THE YOUNGEST DOUGHBOY
Genre: War – World War I
By Steve Sterling
Ernest Wrentmore is dressed to kill with twin .45 automatics on his hips, a trench knife strapped across his chest, and enough ammunition to take out an enemy platoon. At age 12, Ernest is the youngest American solider in World War I France. He’s about to become a hero. Based on a true story.
On the first day of school in September 1917, 12-year-old Ernest Wrentmore disappears from his Ohio hometown without a trace. It will be more than a year before his family learns the full story behind his disappearance. Tall, intelligent, and looking older than his years, Ernest lies to a recruiting officer and is inducted into the army under an assumed name. Six months later, Ernest lands in France for advanced training. He polishes his skills as a courier, operating alone delivering vital messages. He gains prowess as a marksman with twin .45 automatics. He deepens his friendships.
The company deploys to a quiet section of trench in the French Alps – quiet meaning dozens are killed every week, not hundreds. Ernest fights hand-to-hand in no-man’s land, stumbles into an enemy trench while on a night mission, is strafed by an enemy plane, and buried in an underground dugout during a bombardment. The boy matures as a soldier.
Ernest enters the final battle of the war – a battle of movement, not trenches, and vicious hand-to-hand fighting. On a do-or-die mission, he runs alone through enemy territory to deliver a vital message. While evading bullets from a machine gun nest, he jumps into a depression filled with mustard gas. In less than 48 hours, the company is ground down to a few survivors and surrounded. Ernest is dispatched on an “at-all-costs” mission to headquarters to request, food, water, ammunition, and reinforcements. On this run, he must make a decision that will determine the course of the remainder of his life.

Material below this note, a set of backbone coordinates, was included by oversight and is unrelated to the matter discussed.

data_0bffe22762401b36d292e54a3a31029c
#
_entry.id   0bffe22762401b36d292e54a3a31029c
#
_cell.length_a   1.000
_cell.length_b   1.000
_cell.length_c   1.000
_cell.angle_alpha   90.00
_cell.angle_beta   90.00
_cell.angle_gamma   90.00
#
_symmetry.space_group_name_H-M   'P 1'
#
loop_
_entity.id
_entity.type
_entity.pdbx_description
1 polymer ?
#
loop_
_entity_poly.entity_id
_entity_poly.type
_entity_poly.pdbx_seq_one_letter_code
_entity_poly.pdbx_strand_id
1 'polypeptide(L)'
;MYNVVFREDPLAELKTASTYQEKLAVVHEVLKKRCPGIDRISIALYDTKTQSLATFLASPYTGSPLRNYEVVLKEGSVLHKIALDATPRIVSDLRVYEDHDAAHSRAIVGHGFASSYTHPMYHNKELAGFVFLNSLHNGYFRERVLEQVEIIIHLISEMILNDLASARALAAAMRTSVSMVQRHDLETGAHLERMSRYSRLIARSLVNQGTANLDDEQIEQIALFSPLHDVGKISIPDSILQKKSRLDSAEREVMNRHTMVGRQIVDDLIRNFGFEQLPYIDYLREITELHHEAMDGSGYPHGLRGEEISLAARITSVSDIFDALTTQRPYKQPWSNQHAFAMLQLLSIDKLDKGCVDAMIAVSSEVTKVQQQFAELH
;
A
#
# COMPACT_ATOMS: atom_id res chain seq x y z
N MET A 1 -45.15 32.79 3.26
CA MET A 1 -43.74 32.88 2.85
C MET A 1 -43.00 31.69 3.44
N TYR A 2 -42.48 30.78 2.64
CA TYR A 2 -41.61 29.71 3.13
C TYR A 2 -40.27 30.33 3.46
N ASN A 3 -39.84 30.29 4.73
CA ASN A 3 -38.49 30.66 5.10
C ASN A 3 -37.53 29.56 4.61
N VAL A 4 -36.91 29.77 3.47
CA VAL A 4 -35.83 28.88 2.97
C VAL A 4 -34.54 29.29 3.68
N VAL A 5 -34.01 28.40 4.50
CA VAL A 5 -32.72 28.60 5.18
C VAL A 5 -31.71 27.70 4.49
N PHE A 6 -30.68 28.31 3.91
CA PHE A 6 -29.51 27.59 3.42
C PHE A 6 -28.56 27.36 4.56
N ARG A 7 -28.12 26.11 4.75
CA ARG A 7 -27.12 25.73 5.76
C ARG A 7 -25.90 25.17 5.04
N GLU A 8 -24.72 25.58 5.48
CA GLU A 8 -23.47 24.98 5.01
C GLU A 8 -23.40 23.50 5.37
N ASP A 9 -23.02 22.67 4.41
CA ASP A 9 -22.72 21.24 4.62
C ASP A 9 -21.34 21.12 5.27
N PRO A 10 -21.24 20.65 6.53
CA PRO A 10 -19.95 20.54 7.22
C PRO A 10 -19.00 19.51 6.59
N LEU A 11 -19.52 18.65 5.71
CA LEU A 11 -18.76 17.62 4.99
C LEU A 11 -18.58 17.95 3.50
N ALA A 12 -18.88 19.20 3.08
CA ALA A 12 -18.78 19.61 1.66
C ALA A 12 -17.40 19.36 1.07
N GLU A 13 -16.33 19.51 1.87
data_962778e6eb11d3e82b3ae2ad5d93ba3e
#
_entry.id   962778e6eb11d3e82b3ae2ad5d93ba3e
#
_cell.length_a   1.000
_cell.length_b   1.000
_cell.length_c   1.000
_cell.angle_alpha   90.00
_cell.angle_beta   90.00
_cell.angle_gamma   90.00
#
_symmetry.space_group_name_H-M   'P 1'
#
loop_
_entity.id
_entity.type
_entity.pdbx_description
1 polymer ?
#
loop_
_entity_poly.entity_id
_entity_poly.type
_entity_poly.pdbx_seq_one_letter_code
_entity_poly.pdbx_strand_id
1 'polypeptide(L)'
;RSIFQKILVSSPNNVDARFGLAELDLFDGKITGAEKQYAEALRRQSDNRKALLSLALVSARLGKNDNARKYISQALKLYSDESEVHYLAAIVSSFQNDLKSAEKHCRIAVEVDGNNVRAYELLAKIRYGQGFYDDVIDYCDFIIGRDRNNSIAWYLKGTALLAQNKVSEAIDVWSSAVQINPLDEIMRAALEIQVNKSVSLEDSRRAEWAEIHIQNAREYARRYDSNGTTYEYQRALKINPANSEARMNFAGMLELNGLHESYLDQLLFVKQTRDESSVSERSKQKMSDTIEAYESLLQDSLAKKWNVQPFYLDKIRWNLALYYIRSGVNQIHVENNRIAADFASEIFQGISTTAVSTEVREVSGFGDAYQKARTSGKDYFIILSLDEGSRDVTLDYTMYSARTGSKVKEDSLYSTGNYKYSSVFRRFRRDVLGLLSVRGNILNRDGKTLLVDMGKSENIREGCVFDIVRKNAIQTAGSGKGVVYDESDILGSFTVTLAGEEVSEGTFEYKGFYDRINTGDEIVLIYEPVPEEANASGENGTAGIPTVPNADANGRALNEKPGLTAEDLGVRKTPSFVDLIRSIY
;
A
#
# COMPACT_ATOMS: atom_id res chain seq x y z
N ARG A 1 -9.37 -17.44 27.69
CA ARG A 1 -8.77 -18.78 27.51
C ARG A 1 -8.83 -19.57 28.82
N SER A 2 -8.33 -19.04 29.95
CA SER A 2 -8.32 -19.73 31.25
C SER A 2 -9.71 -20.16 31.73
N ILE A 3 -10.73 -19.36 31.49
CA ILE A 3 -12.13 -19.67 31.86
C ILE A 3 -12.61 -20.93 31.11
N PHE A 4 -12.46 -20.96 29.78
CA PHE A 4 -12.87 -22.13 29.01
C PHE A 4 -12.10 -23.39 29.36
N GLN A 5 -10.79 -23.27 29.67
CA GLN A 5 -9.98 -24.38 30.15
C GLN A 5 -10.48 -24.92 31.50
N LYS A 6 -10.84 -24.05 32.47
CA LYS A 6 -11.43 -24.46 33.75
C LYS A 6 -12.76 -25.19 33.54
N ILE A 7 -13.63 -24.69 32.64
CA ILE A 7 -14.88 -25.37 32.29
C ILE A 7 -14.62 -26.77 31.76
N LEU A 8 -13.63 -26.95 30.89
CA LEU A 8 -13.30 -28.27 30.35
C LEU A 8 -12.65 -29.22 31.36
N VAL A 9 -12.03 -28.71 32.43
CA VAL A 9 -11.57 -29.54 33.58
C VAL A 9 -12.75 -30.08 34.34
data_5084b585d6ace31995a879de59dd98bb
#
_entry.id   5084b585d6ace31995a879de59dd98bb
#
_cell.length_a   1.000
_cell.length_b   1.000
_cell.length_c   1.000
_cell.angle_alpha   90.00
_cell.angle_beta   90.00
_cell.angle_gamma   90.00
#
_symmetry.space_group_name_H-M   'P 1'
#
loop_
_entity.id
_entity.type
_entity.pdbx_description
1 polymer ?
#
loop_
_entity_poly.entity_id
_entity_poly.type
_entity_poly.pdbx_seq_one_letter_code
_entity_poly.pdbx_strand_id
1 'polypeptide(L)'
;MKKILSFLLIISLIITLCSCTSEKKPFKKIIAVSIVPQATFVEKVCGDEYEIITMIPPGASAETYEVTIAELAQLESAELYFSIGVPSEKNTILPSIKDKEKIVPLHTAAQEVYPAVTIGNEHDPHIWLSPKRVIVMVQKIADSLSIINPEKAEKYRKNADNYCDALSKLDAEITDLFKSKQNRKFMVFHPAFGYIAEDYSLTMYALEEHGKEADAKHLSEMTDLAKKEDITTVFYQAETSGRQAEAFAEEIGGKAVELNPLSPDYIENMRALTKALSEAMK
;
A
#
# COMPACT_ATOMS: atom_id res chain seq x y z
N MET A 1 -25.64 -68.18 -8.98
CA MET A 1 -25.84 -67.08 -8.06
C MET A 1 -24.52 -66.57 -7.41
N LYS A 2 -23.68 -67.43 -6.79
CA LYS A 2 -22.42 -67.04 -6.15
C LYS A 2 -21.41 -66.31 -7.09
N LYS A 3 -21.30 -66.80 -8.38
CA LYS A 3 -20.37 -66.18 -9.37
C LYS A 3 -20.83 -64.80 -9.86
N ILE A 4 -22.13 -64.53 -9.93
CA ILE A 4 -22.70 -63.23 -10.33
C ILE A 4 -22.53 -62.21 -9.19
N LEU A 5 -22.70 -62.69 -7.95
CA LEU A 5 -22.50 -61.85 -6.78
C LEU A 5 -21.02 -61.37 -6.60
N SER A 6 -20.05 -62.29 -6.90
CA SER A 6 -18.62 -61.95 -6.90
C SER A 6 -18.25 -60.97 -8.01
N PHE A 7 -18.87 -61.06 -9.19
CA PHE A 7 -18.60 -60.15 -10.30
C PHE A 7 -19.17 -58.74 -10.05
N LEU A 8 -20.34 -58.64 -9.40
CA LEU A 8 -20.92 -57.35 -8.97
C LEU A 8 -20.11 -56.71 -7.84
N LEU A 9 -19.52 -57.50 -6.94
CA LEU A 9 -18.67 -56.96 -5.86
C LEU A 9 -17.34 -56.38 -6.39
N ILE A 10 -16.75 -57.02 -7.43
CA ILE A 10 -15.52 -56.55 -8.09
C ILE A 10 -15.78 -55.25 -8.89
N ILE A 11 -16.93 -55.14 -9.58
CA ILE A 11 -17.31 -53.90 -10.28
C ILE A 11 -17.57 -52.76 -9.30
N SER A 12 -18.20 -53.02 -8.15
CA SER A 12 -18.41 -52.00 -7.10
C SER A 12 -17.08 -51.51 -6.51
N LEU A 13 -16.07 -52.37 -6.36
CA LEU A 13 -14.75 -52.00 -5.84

Ernest is a likeable protagonist, one whom the audience will be rooting for while on the edge of their seats during horrific WWI battles. He is the youngest doughboy.
Steve Sterling’s experience
Steve has run a successful public relations practice for 18 years. He specializes in making complex topics understandable through the written word. On behalf of major technology companies, he writes dozens of magazine articles each year. A former journalist and contributing magazine editor, he is also the author of a book on sustainable packaging practices. Steve has a lifelong love of history. He spent more than 12 months researching and writing The Youngest Doughboy while working full time.
Blacklist coverage: Fascinating Story
“This is a fascinating story, both from an action perspective, but MOST
importantly, from a character study perspective. How incredible to feel
such a strong sense of duty coupled with determination at such a young
age. It has wonderful prospects: With elements of 1917 and HACKSAW RIDGE
and, a 12 year old protagonist, this is a producible story.”